A visit to a slave garden(Read article summary)
Near Tarrytown, N.Y., Philipsburg Manor re-creates a slave garden that shows how slaves in the 1700s grew food for themselves and to sell.
Courtesy of Lois J. de Vries
The original manor, which encompassed 54,000 acres, dates from a 1693 land grant and was established by the Anglo-Dutch merchant Frederick Philipse.
He ran his enterprise as a plantation that furnished supplies for the Atlantic sea trade and as headquarters for a worldwide shipping operation.
The manor house, garden, and a commercial mill were built along the Pocantico River, so that small boats could ferry grain and dairy products to sailing ships that were anchored in the nearby Hudson River.
Entering a woodland time machine
Because the usual entry point (over the bridge across the mill pond dam) was closed for repairs, we reached the farm via a path that runs beside the the pond.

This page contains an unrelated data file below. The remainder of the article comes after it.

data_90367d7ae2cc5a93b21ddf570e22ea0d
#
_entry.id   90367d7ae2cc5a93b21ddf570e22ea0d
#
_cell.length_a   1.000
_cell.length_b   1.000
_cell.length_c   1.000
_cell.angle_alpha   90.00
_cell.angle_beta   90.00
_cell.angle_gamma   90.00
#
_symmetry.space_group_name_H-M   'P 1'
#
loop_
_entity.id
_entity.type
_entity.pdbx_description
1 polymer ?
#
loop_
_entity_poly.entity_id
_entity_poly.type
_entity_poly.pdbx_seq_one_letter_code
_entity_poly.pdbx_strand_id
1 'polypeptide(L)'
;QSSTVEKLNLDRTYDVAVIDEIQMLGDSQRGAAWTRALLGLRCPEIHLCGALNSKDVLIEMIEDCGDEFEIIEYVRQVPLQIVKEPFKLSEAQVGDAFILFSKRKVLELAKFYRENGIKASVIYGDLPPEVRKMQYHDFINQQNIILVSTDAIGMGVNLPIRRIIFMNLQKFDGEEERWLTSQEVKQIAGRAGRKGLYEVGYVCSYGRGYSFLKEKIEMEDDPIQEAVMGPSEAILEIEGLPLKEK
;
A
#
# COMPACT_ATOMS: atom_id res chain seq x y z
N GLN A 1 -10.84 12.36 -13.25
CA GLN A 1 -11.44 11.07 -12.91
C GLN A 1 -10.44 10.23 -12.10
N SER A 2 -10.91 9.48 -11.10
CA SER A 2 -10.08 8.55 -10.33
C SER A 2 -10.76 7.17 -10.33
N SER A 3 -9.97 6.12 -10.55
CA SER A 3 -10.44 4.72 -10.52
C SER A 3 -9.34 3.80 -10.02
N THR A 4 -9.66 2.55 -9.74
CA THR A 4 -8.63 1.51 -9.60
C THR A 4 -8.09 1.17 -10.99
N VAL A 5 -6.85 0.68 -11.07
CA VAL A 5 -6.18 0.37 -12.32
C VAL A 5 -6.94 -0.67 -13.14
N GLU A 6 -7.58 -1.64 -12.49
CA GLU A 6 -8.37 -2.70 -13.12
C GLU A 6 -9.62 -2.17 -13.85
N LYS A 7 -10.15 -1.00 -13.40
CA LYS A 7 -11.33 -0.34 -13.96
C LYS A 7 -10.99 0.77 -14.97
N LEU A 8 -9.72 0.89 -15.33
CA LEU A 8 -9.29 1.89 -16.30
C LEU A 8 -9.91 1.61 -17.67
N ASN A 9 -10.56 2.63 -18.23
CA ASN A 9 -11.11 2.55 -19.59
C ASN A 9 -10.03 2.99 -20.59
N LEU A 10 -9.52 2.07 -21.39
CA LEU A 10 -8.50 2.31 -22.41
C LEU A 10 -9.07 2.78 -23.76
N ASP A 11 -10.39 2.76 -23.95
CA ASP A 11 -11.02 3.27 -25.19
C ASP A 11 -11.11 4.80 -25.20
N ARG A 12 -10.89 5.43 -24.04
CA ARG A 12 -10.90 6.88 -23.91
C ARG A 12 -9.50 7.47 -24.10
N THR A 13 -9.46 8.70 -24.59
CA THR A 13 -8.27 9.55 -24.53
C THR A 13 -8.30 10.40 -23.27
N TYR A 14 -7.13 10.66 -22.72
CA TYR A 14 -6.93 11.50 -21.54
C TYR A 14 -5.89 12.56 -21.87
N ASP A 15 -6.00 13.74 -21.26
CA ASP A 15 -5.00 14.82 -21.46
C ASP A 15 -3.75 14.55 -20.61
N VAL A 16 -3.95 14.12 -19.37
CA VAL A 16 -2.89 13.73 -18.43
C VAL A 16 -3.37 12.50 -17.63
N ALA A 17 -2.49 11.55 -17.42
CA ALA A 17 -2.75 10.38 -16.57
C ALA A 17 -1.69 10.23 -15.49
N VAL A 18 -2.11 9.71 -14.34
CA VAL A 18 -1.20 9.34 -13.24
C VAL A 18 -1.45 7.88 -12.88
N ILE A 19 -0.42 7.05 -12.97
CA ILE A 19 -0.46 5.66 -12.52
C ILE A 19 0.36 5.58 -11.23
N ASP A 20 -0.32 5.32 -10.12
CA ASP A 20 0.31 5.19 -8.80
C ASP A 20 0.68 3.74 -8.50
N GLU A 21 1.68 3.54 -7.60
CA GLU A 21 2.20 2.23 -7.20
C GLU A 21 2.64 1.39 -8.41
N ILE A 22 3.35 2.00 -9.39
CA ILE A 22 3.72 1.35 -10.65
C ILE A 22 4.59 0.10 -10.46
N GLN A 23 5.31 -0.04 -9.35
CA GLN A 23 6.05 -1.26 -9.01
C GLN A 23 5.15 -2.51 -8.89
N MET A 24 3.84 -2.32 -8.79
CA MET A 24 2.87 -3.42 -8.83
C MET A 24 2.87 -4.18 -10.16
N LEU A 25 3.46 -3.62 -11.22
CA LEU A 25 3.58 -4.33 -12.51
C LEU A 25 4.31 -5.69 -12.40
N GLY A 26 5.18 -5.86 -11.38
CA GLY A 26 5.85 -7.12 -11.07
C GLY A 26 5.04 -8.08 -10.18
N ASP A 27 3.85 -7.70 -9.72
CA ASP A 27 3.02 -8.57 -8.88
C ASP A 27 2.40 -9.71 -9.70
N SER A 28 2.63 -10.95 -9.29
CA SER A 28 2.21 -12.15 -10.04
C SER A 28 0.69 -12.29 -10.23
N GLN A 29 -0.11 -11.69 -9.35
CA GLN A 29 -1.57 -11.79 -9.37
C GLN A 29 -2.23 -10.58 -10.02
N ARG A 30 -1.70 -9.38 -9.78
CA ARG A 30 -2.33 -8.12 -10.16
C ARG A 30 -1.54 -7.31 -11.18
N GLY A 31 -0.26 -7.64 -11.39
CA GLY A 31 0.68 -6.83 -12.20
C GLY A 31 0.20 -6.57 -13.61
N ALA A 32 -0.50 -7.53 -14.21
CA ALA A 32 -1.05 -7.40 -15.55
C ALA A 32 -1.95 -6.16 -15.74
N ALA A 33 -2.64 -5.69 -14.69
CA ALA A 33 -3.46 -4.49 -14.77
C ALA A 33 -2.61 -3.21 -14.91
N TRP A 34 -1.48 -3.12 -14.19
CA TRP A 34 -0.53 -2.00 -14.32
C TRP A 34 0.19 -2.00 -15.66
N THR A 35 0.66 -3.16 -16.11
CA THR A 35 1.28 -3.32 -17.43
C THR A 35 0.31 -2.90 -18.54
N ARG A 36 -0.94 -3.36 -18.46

To my way of thinking, this was actually the better route to take. The farm was hidden from view by the leaves of surrounding trees during our leisurely stroll, which was just long enough to lose touch with the sights and sounds of the town of Sleepy Hollow.
We entered the path during the 21st century and emerged at the other end ... 300 hundred years earlier.
Heritage breeds of goats and sheep ran past us and clambered freely over logs and rocks. Cows chewed their cud contentedly in the barnyard, while costumed docents went about their historic chores. The peaceful silence was broken only by the rush of water over the dam.